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Friday Roundup


Scrutiny alert, on cue, across the pond, survey says, and for the reading stack.  It’s all here in the Friday roundup.

Scrutiny Alert

According to various Nigerian media reports (here and here):

“A group which goes by the name: Concerned Itsekiri Coastal Dwellers Association, CICDA, has petitioned the United States, US Department of Justice, Criminal Division over alleged fraudulent and corrupt practices by some Delta state government officials with Chevron Nigeria Limited, CNL.”

In 2007 ,Chevron agreed to pay $30 million to resolve an FCPA enforcement action in connection with the Iraq Oil for Food program (see here).

On Cue

This prior post analyzed the recent U.K. deferred prosecution agreement against Standard Bank (SB)  – specifically “what” the DPA resolved – and stated:
“Given the allegations and findings, it is curious why SB even voluntarily disclosed the conduct at issue to the SFO, particularly in light of Sec. 7′s adequate procedures defense.
But then again, counsel to SB (like counsel in other FCPA or related internal investigations) no doubt secured substantially more in legal fees by making the disclosure (compared to the other reasonable alternative of not disclosing and remedying any internal control deficiencies) plus the deferred prosecution agreement comes with post-enforcement action compliance obligation. Moreover, counsel achieved name recognition by being the first law firm to represent a Sec. 7 corporate defendant and secure a DPA on behalf of its client. (One can only imagine the speaking opportunities in the future for “how they did it”).”

As if on cue, the law firm that represented SB is currently marketing a seminar about the enforcement action.  The teaser e-mail states:

“Join the legal team who acted on the UK’s first ever Deferred Prosecution Agreement for a breakfast seminar about the process. […] We hope you will join us to hear how this ground-breaking and highly anticipated agreement was arrived at, the pivotal legal points which were discussed, and the key lessons for senior in-house counsel from the process.”

Across the Pond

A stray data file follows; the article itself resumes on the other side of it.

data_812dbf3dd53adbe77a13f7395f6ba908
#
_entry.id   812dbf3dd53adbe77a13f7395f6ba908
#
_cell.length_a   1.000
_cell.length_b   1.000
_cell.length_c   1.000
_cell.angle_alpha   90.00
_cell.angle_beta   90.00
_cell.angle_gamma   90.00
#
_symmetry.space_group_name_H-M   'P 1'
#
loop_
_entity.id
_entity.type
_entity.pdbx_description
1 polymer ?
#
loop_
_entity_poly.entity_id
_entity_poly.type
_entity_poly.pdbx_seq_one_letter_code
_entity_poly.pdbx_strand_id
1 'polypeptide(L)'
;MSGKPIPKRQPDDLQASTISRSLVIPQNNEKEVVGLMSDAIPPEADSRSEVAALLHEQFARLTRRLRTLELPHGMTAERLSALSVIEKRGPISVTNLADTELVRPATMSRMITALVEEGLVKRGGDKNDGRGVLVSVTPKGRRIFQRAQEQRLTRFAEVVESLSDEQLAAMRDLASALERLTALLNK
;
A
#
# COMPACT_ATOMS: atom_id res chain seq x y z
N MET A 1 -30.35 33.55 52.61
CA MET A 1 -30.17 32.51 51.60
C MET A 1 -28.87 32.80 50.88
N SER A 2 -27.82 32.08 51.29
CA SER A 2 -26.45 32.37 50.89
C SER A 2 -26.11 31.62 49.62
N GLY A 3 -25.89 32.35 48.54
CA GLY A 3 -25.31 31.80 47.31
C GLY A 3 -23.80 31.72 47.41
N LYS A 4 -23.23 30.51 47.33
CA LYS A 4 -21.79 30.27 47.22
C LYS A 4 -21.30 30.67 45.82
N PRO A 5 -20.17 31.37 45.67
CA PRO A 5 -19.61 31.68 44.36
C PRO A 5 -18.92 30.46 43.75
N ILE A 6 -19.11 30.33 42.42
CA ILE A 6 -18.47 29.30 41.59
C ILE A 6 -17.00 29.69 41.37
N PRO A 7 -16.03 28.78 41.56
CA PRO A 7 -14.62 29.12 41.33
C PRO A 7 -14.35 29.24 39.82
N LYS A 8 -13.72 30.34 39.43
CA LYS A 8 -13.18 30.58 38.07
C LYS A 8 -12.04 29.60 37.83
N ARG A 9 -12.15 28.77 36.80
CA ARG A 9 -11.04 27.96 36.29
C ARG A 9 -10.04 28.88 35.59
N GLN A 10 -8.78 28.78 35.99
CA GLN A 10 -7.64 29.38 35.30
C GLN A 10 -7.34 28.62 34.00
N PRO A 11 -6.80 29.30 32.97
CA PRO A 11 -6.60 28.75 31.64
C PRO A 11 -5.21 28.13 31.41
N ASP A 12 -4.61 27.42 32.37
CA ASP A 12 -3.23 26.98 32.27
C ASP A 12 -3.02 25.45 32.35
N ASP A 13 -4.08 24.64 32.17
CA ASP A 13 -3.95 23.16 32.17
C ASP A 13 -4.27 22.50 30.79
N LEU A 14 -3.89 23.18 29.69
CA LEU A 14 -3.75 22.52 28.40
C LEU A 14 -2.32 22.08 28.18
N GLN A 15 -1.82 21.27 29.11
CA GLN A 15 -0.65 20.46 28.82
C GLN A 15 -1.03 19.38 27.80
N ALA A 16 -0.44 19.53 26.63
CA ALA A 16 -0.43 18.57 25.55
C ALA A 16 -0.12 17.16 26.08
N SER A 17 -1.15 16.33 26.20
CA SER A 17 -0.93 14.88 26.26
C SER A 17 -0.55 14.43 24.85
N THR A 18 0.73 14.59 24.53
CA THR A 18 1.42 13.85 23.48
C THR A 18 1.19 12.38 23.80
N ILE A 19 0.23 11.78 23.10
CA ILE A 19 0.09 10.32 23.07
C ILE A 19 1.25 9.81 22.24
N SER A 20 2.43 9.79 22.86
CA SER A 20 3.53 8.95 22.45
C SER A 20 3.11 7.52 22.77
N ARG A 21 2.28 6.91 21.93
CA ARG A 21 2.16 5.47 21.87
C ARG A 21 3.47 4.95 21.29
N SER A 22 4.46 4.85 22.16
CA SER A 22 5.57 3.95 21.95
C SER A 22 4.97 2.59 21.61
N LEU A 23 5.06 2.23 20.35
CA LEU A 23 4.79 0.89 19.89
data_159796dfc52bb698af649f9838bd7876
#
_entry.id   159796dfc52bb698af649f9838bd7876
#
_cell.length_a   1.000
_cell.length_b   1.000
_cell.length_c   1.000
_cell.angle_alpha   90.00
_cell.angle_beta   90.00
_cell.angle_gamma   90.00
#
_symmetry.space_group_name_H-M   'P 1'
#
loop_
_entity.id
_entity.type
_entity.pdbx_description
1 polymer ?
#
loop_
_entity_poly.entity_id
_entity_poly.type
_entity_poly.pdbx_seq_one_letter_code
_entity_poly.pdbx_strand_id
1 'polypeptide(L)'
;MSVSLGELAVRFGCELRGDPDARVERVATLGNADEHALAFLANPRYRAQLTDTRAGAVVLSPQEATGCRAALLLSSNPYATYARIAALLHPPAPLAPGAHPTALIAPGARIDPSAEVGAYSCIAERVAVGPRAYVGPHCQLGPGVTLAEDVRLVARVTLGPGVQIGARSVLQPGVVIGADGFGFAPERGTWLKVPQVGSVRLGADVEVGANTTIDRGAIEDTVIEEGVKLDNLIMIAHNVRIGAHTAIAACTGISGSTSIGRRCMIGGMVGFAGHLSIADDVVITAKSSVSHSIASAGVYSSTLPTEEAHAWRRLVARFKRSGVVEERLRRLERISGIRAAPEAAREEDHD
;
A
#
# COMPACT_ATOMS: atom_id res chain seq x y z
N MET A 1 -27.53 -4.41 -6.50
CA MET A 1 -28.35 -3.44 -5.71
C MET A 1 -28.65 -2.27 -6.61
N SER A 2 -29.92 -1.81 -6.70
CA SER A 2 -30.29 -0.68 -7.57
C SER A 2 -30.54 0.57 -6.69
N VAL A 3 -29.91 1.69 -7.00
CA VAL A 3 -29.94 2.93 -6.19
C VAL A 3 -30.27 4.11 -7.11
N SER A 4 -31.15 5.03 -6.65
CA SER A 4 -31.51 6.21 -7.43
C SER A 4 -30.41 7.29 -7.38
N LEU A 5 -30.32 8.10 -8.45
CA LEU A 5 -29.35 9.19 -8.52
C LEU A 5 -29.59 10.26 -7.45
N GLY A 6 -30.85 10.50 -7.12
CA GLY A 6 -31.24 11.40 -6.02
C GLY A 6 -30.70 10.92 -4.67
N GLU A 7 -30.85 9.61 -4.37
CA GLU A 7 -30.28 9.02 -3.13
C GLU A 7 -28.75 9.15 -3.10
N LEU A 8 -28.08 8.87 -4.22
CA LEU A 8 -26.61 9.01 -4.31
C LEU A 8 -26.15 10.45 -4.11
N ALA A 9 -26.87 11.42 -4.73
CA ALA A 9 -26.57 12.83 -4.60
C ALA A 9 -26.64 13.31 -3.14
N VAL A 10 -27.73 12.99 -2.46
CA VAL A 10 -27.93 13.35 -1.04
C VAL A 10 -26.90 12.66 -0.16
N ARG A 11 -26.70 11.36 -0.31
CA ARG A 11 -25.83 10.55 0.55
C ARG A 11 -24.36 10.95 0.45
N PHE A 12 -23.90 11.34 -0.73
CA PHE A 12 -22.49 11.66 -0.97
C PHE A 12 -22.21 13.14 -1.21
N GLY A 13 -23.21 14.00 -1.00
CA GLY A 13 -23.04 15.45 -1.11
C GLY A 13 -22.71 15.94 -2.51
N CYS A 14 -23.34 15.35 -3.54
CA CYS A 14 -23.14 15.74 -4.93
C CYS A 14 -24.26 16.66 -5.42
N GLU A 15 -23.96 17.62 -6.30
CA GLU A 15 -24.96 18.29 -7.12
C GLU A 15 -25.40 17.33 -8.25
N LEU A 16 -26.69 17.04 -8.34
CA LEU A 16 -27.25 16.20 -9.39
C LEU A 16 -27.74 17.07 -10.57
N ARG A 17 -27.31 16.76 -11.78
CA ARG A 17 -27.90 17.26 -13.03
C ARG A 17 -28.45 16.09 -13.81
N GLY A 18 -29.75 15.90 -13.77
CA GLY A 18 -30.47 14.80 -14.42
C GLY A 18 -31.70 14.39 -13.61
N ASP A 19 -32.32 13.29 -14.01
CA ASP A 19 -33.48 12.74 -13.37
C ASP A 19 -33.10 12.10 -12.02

The U.K. Serious Fraud office recently announced:

“UK printing company Smith and Ouzman Ltd, [previously] convicted of making corrupt payments, was … ordered to pay a total of £2.2 million in a sentencing hearing at Southwark Crown Court. The conviction and sentence follows a four-year investigation by the Serious Fraud Office.

The … company, which specialises in security documents such as ballot papers and exam certificates, was convicted in December 2014 under the Prevention of Corruption Act 1906. The corrupt payments totalling £395,074 were made to public officials for business contracts in Kenya and Mauritania.

The sum broken down included a fine of £1,316,799 as well as £881,158 to satisfy a confiscation order applied for by the SFO and £25,000 in costs. The fine is payable in instalments every six months until the full amount is paid, while the confiscation order must be satisfied within 28 days and the costs paid within six months.

In passing sentence, Recorder Andrew Mitchell QC said:

“Corruption of foreign officials is damaging to the country in which the corruption occurs, is damaging to the reputation of UK business and of course, in the market in which a business operates, it is anti-competitive.”

Director of the SFO, David Green CB QC commented:

“The bribery of foreign officials by UK companies damages this country’s reputation, commercially, politically and ethically. The SFO will pursue such criminal behaviour at both the corporate and individual level.”

Survey Says

According to this recent survey of South Africans conducted by the Ethics Institute of South Africa and sponsored by Massmart, only 22% of respondents believe that it is possible to successfully navigate daily life in the country without paying a bribe.

For the Reading Stack

In a recent article “Four Ways to Improve SEC Enforcement,” Professor Andrew Vollmer (a former Deputy General Counsel of the SEC and former partner in the securities enforcement practice of Wilmer Cutler) touches on some basic rule of law principles that sometimes bear repeating

“The first way to improve SEC enforcement is for the Commission to assert violations of law based only on well established and widely accepted legal principles and not to base claims on new, untested, and extreme legal theories.


Regulating and enforcing by unelaborated and expanding legal rules raise serious issues for both the private party and the system as a whole. Once the government charges a private party, the person is labeled publicly as a law breaker, even if a small group of knowledgeable practitioners appreciates that the legal theory is new and untested, and faces severe and frequently career or business ending sanctions. The private party must incur the costs, distress, and adverse publicity associated with a defense or succumb and settle, and the pressure to settle is over-powering even when the SEC case lacks merit.

The threats to the overall system are equally grave, and here they come in two forms. First, a federal agency breaks fundamental bonds of trust and accountability in our system of democratic governance when it exceeds its governing law. An Executive Branch agency must take care to stay well within the legal boundaries set by Congress or it acts as lawlessly as those who really violated the securities laws.